Think of your time with your horse as the same balance she would find if she were in a herd. There is only one leader in the herd. So you have the option that either your horse or you can "lead." If your horse leads, her priority will be the other horse. Then her priority will be sticking by or finding the horse. But, if you give your horse clear scenarios presented in a "safe" setting such as a round pen, where she can start to learn what behaviors will work and those that will not when he interacts with you, she will start to mentally learn how to "learn" and "try" to address what you are asking of her.


IF you can get your horse to slow down and "think" her way through something (whether it be how slow she steps, stepping in a specific spot, teaching her to stand and wait, etc.,) her body will stay far more relaxed and compliant. But, if you physically try to dominate the horse and push or force her through something you will never change how she feels about what you have asked her to do, and so each time you present the same scenario she will become increasingly resistant. Rather if you change how she feels about what you are presenting, then she will be able to address it and move in with that ideal "warm fuzzy" feeling.


If you try to use force to get your horse to comply, which you may be able to do for a while, over time it will take more and more artificial equipment (open any magazine or go to any tack store and you'll see thousands of "short cut" aids) to get your horse to do what you would like. Although she may not act "huge" or dangerous, there will be an internal resistance and frustration inside of her that will increase every time you interact with her. Finally it may be a month or years later, she will reach the day when she can no longer be "forced" to do what you have asked and will "all of a sudden" freak out or act up.

It will take much more patience, effort, availability and time from you in the beginning to build a quality foundation with your horse, but it will affect her entire outlook of life with humans. Instead of having the teenager perspective of "Why should I?" which is how most horses operate, with trust and respect your horse will offer you a "What would you like me to do?" attitude which will be safer and more rewarding for both of you.
The last part is to evaluate if you have the time, ability and mental clarity to help your horse. If you cannot offer 100% when you work with her, you cannot expect her to participate fully.


Good Luck,
Sam

Ask the Trainer: Rearing

Topic_Info: rearing

Website_Info: came across it when looking up info on rearing
Location: Livermore falls, Maine
Date: March 14, 2011
Question:
My horse had been rearing a lot. The footing in my field isn't that good, she had been fine all summer then got her shoes off, the ground got hard, and then she started. Then when the first snow came she was fine for a month or so, then when the snow got hard, uneven, and high she started again. Do you think she is doing this because of the footing? It's very aggravating and I try to bring her head to my knee and make her go forward but I can't she's too powerful. I have been doing groundwork with her for now until she gets her shoes back on, and the snow is gone. I'm hoping she will be better.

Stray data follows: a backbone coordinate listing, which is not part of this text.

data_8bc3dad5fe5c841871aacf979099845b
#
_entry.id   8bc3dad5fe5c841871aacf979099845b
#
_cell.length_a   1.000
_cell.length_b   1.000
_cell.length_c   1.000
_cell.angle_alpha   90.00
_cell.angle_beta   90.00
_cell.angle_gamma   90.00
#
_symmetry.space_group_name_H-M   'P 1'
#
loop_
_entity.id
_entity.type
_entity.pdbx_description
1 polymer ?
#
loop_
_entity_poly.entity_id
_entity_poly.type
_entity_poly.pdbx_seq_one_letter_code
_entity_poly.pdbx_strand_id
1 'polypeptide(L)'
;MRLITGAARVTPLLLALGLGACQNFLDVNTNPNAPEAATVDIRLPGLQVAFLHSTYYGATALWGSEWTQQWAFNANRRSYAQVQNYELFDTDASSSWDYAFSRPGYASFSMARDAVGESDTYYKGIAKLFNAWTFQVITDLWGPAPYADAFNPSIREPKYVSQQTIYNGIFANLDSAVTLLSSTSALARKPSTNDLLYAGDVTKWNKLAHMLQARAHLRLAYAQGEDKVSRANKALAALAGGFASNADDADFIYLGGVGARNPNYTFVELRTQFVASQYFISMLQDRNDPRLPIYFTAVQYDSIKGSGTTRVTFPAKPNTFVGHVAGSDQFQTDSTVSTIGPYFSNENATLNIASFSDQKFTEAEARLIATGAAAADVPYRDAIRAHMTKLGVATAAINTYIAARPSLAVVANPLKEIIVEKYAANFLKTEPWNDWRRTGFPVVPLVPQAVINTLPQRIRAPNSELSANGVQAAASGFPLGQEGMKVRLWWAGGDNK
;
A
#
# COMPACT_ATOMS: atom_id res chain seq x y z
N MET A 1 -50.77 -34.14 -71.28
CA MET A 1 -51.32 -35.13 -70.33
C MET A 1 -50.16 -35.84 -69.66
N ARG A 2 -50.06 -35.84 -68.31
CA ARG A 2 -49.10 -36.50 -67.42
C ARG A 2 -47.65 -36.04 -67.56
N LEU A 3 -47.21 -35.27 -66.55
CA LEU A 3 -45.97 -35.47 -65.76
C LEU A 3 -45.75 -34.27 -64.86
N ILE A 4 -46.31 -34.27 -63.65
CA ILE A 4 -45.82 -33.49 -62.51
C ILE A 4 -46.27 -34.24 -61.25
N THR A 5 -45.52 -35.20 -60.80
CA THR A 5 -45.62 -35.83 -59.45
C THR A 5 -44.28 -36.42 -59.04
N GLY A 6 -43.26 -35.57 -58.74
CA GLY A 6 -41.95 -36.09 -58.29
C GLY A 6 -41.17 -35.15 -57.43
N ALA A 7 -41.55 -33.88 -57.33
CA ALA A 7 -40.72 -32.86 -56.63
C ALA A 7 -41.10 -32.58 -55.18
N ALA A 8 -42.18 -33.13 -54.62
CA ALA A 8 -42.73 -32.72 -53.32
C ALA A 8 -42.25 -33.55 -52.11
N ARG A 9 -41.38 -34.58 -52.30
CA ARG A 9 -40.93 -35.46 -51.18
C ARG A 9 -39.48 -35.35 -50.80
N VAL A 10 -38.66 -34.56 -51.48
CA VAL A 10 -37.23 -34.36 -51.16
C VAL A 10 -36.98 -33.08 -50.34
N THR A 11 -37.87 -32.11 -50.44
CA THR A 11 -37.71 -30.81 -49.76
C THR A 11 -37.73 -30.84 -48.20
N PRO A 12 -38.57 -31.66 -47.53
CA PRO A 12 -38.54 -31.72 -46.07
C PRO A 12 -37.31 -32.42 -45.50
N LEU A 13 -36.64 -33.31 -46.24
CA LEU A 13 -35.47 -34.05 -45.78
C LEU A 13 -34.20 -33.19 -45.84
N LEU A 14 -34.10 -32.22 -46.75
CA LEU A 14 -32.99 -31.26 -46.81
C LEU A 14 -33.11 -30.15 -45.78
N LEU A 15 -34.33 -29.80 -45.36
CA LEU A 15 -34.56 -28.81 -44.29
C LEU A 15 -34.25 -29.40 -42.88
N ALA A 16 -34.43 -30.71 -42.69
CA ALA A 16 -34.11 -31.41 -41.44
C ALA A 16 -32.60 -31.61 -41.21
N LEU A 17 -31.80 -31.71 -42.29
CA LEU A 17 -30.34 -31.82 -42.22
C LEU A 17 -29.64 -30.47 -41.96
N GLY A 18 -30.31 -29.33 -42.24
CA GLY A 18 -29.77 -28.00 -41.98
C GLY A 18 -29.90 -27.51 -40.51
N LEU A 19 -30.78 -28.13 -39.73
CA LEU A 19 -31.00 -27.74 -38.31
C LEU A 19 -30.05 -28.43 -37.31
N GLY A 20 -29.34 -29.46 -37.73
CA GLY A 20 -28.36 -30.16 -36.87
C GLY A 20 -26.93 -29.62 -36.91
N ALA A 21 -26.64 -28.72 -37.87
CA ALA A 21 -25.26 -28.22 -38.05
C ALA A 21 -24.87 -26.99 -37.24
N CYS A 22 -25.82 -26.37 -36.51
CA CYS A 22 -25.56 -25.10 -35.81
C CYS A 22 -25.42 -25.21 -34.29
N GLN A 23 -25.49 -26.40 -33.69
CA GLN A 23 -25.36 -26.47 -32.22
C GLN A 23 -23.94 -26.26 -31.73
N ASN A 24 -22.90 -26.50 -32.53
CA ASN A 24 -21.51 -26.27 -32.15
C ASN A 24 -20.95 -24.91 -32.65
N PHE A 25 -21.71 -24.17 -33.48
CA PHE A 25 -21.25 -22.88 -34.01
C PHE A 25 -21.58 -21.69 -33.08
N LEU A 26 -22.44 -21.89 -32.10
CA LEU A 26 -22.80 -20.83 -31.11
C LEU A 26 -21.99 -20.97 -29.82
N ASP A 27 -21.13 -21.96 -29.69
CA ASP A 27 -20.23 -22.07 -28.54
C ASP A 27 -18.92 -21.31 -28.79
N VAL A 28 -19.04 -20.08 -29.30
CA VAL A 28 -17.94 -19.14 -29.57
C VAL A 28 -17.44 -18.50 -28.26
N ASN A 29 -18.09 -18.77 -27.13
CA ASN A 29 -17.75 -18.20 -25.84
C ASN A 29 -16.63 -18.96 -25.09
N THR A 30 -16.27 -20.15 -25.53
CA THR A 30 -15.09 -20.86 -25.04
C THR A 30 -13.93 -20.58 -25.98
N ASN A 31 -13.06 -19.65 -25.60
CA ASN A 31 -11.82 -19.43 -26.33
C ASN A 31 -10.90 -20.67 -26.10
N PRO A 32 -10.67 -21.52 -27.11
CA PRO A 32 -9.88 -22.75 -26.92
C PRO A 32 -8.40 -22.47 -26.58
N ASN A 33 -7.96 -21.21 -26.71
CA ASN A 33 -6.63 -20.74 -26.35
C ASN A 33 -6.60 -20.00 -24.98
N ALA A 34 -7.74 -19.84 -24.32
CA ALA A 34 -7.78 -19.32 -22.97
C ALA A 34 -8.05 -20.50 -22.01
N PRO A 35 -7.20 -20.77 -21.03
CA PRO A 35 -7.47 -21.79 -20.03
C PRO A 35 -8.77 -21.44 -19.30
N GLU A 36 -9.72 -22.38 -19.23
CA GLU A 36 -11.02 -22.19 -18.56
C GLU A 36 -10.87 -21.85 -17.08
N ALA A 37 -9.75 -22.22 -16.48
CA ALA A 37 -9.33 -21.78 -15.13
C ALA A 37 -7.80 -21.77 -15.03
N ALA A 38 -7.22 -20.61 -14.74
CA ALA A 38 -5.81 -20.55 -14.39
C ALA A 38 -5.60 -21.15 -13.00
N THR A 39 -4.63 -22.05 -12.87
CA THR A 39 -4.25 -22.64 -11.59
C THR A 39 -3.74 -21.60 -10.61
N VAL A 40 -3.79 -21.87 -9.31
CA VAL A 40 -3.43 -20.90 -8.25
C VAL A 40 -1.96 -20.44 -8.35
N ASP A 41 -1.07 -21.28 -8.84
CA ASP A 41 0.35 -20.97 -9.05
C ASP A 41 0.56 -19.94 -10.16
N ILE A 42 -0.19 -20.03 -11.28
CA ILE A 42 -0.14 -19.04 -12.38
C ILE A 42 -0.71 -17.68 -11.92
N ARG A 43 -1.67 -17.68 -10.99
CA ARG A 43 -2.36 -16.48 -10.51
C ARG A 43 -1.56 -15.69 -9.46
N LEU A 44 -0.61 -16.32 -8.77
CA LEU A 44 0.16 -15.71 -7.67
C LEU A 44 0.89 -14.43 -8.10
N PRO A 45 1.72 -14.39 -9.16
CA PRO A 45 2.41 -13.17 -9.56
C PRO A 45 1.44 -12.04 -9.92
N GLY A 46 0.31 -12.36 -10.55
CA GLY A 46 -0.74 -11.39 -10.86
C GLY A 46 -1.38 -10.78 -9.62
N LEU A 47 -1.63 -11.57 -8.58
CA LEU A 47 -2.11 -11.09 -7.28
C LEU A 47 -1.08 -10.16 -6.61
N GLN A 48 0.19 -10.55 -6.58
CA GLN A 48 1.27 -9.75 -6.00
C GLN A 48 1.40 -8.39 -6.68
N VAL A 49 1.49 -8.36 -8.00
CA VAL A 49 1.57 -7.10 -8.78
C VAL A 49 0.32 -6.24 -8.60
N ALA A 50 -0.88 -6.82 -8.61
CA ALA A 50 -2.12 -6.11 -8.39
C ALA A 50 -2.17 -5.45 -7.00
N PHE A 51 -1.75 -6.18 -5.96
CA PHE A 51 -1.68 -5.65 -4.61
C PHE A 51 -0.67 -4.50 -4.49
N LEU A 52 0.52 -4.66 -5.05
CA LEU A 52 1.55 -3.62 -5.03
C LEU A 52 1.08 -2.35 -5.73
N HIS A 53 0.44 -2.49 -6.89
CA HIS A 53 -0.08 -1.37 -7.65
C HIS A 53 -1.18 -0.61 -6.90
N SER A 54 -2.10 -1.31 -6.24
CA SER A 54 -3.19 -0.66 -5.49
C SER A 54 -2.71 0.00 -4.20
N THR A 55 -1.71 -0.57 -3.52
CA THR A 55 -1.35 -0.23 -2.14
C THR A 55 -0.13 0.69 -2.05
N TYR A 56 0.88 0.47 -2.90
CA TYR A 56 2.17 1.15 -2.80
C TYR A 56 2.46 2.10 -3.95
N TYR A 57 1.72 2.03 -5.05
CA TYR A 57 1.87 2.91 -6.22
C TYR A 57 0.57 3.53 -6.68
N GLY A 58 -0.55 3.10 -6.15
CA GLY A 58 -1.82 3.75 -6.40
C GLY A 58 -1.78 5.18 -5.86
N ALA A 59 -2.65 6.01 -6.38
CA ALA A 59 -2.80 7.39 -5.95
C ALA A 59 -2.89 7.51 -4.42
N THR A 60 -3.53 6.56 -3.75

Answer:
If all possibilities of pain have been ruled out (such as sore feet- have a farrier or vet use a hoof tester to see if she is experiencing any soreness while barefoot) in all the cases of aggressive behavior that I have dealt with, such as rearing, the footing would not be a big enough issue to cause the dramatic behavior you are experiencing.


The horse's brain is what needs to be addressed. A horse's physical action is a direct result of their mental and emotional state. When they feel good on the inside, they are relaxed and compliant on the outside. When they are stressed, worried, insecure, etc. on the inside, they display unwanted and often dangerous behavior.


Something somewhere in her experience with people has caused a level of resistance within her brain that perhaps when it was first displayed probably appeared in a rather mild manner. As her "pleas" for help went either ignored or unnoticed, she had to start acting "bigger" until she got your attention and was finally addressed. By the time she is "consistently rearing" she is pretty convinced that people are NOT there to help her, and therefore she must make decisions to "protect" herself without considering the rider.

The rearing is a symptom; it is not the issue itself. You're going to need to step back and assess the quality and clarity of communication you currently have with your horse. You're going to need to address when you start being "hopeful" - these moments cause you to "survive the ride" rather than "taking your horse for the ride." This creates neither the horse nor you making decisions that result in a positive experience. Then both of you come away from the ride with less confidence which then sets a pattern in expecting a lack in quality in the next ride.
Horses are herd animals. There's only one leader in the herd, if you are not clear within your own mind of what you want, how and what aids you use and with what energy level, there is no way your horse will be clear on what is being asked of her.
Too many times a horse has tried multiple options when they are bothered, fearful, insecure, etc., but are ignored by their rider, until the horse finally displays drastic behavior. People tend to wait until their horse is behaving unreasonably to attempt to address the horse, and by then, it's too late, the horse already has mentally checked out, emotionally melted down and physical become unreasonable or dangerous.

Rather than consistently reaching this dramatic point in a ride by acting like a passenger, you'll need to first establish clear communication tools and then learn how to watch for the signs of when your horse starts telling you that she is feeling bothered about life so that you can then INFLUENCE what happens rather than attempt to survive it. You're going to have to offer your horse a clean slate and assume nothing.